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What genetic factors play a role in oral health?
Genetics have nothing to do with oral health.
A genetic predisposition to fair skin can indicate sensitivity to tooth problems.
Genetic predisposition to soft tooth enamel and crooked teeth can affect oral health.
Genetic traits such as softer-than-normal tooth enamel or a propensity for teeth to grow in crookedly can affect a person's oral health.

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Can gum disease affect diabetes?
There is no connection between diabetes and oral health.
People with poor oral health have a higher risk of developing diabetes.
Studies have shown that people with poor oral health are at a statistically higher risk of developing Type II diabetes. Research is still underway to determine how illness in the mouth can affect the endocrine system.
People with poor oral health have a lower-than-average risk of developing diabetes.

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Is oral disease linked to heart disease?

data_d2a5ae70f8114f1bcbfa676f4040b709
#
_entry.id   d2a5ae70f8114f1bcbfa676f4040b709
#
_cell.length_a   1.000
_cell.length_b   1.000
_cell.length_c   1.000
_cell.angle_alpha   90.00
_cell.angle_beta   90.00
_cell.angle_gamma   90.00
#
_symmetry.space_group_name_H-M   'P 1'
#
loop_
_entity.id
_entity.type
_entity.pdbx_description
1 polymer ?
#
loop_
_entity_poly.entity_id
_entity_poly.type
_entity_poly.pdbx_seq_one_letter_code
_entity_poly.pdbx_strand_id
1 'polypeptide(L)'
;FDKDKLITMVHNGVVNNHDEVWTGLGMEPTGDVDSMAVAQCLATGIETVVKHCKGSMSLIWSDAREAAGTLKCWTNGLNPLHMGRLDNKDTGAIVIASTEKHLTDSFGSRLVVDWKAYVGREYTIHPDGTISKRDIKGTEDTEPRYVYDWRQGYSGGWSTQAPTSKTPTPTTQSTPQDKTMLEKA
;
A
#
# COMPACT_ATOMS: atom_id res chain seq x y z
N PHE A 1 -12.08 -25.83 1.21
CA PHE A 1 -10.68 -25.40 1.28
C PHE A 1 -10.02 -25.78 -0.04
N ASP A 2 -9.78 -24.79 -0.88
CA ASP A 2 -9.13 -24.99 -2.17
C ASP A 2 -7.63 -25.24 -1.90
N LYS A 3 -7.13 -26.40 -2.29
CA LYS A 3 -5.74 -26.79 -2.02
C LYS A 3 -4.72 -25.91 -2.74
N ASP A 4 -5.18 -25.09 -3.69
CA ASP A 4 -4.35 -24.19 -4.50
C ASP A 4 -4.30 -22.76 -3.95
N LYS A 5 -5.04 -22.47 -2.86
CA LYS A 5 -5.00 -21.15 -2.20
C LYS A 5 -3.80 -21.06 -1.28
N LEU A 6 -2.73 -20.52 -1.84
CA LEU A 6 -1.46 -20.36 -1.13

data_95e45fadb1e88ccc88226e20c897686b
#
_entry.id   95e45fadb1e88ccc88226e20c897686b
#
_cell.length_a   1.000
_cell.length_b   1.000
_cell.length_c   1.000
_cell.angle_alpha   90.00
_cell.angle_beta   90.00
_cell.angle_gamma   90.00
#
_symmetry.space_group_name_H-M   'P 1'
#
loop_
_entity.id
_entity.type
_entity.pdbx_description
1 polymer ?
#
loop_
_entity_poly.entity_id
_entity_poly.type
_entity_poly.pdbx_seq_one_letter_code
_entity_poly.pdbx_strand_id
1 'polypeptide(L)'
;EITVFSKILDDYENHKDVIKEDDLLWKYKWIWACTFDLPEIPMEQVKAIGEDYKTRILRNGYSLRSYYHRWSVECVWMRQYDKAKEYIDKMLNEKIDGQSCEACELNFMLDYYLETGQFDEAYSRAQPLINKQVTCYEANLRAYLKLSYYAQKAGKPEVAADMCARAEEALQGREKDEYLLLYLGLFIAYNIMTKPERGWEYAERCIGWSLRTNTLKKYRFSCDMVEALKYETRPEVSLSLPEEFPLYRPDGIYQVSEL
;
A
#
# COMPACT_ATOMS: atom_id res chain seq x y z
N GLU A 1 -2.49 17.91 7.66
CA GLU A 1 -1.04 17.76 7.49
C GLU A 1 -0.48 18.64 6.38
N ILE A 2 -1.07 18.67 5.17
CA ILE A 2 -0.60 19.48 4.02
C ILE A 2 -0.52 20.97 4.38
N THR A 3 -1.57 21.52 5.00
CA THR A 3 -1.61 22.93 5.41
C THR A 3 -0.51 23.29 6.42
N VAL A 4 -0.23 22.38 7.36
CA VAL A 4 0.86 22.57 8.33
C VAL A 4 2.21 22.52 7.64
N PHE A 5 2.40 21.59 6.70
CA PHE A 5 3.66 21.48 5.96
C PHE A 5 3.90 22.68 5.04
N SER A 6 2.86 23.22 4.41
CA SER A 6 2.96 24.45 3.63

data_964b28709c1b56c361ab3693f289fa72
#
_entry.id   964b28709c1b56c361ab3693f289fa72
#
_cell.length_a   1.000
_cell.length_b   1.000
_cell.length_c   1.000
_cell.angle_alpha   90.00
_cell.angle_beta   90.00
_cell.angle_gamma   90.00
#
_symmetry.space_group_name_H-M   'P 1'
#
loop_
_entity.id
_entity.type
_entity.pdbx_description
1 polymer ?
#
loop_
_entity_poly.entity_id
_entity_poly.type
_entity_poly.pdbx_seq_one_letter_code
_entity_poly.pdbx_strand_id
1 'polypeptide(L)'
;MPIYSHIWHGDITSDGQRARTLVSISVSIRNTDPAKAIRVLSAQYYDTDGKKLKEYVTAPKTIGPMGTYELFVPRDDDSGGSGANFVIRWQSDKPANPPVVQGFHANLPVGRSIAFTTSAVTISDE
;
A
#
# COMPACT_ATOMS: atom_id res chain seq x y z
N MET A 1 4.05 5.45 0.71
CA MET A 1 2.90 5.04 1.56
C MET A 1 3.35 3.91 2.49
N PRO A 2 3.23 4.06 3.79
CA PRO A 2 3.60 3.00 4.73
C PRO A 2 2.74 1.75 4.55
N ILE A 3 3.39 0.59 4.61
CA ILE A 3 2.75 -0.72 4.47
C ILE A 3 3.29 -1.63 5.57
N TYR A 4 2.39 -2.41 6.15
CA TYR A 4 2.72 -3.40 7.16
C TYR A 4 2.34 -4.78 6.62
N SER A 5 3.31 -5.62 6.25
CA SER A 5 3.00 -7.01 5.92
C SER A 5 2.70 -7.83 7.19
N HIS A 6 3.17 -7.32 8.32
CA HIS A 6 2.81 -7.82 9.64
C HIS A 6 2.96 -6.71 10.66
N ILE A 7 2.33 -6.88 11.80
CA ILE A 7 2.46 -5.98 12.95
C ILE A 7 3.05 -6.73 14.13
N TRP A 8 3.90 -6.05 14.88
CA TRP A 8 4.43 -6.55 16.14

Several studies have suggested a link between oral disease and heart disease.
While the possible mechanisms (such as poor diet and overall health) that could tie heart disease to oral health are somewhat unclear, researchers have repeatedly found an apparent link between poor oral health and the possibility of heart disease.
There is no connection between oral disease and heart disease.
Oral disease is linked to nervous system disorders, not heart disease.

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What is tartar?
Tartar is the leftover food that gets stuck between teeth.
Tartar is an accretion of bone around the base of unhealthy teeth.
Tartar is an accretion of hardened plaque that forms around the teeth and gums.
Tartar is formed when plaque hardens on the teeth and gums. This hard substance builds up in layers, and can cause problems in the teeth and gums if left untreated.

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How is tartar removed?
The dentist can remove tartar with a metal scraping tool called a scaler.
While brushing and flossing can help prevent tartar from building up in the mouth, established tartar is best removed by a dental professional, who will scrape it off of the teeth and gums.
Brushing can remove built up tartar.
Flossing can remove built up tartar.